East Asia Compass
Insulating Cooperation from Contestation: The Japan-South Korea Dispute
21 Aug, 2019 · 5613
Dr Sandip Kumar Mishra writes on the future of the bilateral relationship against a background of entrenched historical baggage
On 2 August 2019, the Japanese cabinet decided to remove South Korea from its ‘whitelist’. This restricts the export of critical Japanese products to South Korea, and will hurt the latter economically. The decision was apparently motivated as punishment for Japan, based on the October 2018 court ruling in South Korea that Japanese companies responsible for recruiting ‘forced labour’ from Korea must compensate their victims, which has contributed to the historic bilateral crisis between the two countries.
To be sure, Japan-South Korea relations have always been in contestation, even after normalisation of relations in 1965. Japan apologised to South Korea for its colonial exploitation, and offered financial compensation; this was followed by the establishment of formal diplomatic relations. Although this smoothed out relations at the state level, public opinion continued to be divided. Large protests and demonstrations against normalisation took place across South Korea, even though the country was ruled at the time by an authoritarian, President Park Chung-hee.
With common allies – such as the US – and common adversaries – such Japan and South Korea – it was believed then, even at the popular level, that relations would gradually improve. Japan considers its economic assistance as instrumental for South Korea's economic success. Japan also believes that its multiple expressions of regret for Korea's colonial suffering must bring that chapter to a close. In a similar approach, Japanese Prime Minister Shinzo Abe sent an apology to South Korean ‘comfort women’ (women who were used as sex slaves by the Japanese military during war time), and in 2015, promised to provide one billion yen (approximately US$ 8.3 million) as financial assistance. The agreement on the issue of ‘comfort women’ was noted to have been "finally and irreversibly" concluded.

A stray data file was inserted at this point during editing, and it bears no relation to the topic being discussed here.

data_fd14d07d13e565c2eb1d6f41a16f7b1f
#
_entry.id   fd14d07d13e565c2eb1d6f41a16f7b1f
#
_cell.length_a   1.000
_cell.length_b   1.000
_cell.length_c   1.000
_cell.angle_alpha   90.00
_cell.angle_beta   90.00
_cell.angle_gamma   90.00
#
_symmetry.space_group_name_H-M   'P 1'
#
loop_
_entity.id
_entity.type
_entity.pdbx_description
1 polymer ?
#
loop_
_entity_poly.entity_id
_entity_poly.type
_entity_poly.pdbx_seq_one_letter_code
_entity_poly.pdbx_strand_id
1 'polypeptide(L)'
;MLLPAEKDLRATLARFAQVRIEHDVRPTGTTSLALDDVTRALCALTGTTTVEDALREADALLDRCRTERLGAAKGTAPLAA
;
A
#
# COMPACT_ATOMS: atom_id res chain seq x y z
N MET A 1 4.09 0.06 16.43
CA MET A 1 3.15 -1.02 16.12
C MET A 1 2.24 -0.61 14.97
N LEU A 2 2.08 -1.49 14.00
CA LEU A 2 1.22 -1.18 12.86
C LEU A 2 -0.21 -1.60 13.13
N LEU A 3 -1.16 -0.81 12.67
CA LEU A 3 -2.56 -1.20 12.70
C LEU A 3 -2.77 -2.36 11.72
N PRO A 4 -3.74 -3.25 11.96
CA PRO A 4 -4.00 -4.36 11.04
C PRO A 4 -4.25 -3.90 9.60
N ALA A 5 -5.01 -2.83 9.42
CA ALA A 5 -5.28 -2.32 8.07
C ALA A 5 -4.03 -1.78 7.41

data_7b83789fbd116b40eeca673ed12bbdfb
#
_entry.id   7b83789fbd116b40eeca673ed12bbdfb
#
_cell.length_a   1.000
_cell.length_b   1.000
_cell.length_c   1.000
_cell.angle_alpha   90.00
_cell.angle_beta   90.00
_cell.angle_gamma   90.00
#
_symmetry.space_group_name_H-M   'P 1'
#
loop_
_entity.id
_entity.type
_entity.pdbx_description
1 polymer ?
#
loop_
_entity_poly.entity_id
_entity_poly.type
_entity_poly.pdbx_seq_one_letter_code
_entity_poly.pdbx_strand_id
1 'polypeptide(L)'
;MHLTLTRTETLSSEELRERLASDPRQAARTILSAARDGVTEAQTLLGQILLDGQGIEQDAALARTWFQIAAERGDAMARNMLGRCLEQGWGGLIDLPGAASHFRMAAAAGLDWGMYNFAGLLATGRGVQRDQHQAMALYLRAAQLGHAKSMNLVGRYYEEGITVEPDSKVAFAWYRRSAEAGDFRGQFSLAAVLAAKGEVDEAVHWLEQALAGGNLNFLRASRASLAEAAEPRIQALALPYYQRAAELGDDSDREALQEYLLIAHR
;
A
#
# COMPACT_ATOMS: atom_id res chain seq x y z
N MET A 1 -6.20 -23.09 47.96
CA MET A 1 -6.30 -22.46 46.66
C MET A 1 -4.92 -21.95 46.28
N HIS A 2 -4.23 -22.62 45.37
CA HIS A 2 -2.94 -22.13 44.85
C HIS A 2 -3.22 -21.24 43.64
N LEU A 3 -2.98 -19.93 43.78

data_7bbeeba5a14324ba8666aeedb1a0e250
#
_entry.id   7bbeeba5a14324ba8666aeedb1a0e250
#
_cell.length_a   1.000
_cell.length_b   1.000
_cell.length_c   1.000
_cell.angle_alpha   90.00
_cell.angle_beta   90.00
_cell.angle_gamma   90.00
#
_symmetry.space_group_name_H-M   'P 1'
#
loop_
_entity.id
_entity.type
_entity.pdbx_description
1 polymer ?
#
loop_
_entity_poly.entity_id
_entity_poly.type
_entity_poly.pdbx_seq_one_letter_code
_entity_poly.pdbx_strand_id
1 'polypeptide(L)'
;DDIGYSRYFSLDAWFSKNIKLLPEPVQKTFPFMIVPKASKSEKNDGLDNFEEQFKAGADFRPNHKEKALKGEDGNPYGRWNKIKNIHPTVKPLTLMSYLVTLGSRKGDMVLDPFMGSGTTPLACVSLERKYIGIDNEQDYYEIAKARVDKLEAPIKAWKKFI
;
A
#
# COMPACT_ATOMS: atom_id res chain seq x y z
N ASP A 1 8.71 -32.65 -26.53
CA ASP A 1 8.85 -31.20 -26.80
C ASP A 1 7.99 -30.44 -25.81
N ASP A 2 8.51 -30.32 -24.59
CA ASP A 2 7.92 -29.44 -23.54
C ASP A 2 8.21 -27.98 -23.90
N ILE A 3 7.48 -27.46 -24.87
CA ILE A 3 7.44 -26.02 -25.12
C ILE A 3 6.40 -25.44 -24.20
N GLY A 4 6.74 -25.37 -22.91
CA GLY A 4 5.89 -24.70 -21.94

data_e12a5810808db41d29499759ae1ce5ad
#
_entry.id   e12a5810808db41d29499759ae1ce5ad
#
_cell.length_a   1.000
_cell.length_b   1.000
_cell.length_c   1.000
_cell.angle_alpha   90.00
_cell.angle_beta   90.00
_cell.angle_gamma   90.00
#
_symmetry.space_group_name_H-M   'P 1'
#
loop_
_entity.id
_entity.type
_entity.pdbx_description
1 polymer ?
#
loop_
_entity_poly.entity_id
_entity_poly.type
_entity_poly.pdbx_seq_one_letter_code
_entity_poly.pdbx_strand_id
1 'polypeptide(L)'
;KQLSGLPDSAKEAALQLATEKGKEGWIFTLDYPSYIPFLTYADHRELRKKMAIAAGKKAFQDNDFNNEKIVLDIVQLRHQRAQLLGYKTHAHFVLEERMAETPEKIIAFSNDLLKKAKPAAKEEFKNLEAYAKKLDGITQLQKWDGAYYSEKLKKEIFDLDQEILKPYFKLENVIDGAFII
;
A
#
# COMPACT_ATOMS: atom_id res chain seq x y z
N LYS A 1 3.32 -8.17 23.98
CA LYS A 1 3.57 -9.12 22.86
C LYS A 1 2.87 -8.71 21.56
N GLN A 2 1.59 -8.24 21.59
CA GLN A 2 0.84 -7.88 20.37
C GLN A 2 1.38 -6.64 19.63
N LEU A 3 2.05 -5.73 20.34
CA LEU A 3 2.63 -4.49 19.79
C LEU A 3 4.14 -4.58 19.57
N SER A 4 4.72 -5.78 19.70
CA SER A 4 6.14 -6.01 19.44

The problem with the Japanese approach is that it assumes economic compensation and a formal apology as sufficient to heal deep-seated psychological wounds. These are admittedly important, but in a situation such as this, must also be accompanied by a sense of compassion and remorse. If compensation and apology are offered mechanically, in a way that is perhaps quite visibly intended to primarily remove obstacles in the bilateral relationship, they will not address public opinion in South Korea adequately. The South Korean government may well accept these moves in view of economic and strategic reasons, but the popular Japanese image will not change.
South Koreans take exception to official Japanese visits to the Yasukuni shrine, which contains the remains of 'war criminals'. Japan's revisions of school textbooks with regard to its wartime atrocities are also viewed negatively. Japan's official position on the issue of 'comfort women' and 'forced labour' is that these crimes were committed by Japan's military and business owners, thus distancing the government from these acts. Additionally, there are still territorial disputes between the two countries. Undoubtedly, South Korean leaders also politicise the issue for domestic benefit. However, all of these translate, at least to the South Korean public, as a lack of sincerity in word and deed.
Japan and South Korea however have been able to devise a mechanism to keep their economic, cultural, and security equation insulated from historical baggage. They cooperate in mutually beneficial sectors, which is expected to have a positive spillover in the future on the historical background. Bilateral trade relations, educational exchanges, and tourism have increased exponentially. In 1997, both countries became part of a trilateral cooperation group along with the US, and in 2016, signed an agreement to share military intelligence on North Korea.
Unfortunately, the separation of domains of contestation and cooperation has been breached this time around. By removing South Korea from its ‘whitelist’, Japan has targeted South Korea economically. South Korea has also taken similar retaliatory measures. There is also speculation that the military intelligence-sharing agreement could be annulled as a result.
The onus in this scenario is tilted towards Japan, given that the ruling on ‘forced labour’ was taken by the South Korean judiciary, which the government had no say in. South Korea proposed a joint fund as compensation for victims, which Japan did not accept. Should both countries escalate the issue, it will lead to a historic diplomatic blunder that will be detrimental not just for bilateral relations, but also for regional stability.
Dr Sandip Kumar Mishra is Associate Professor, Centre for East Asian Studies, School of International Studies (SIS), JNU, and Visiting Fellow, IPCS.
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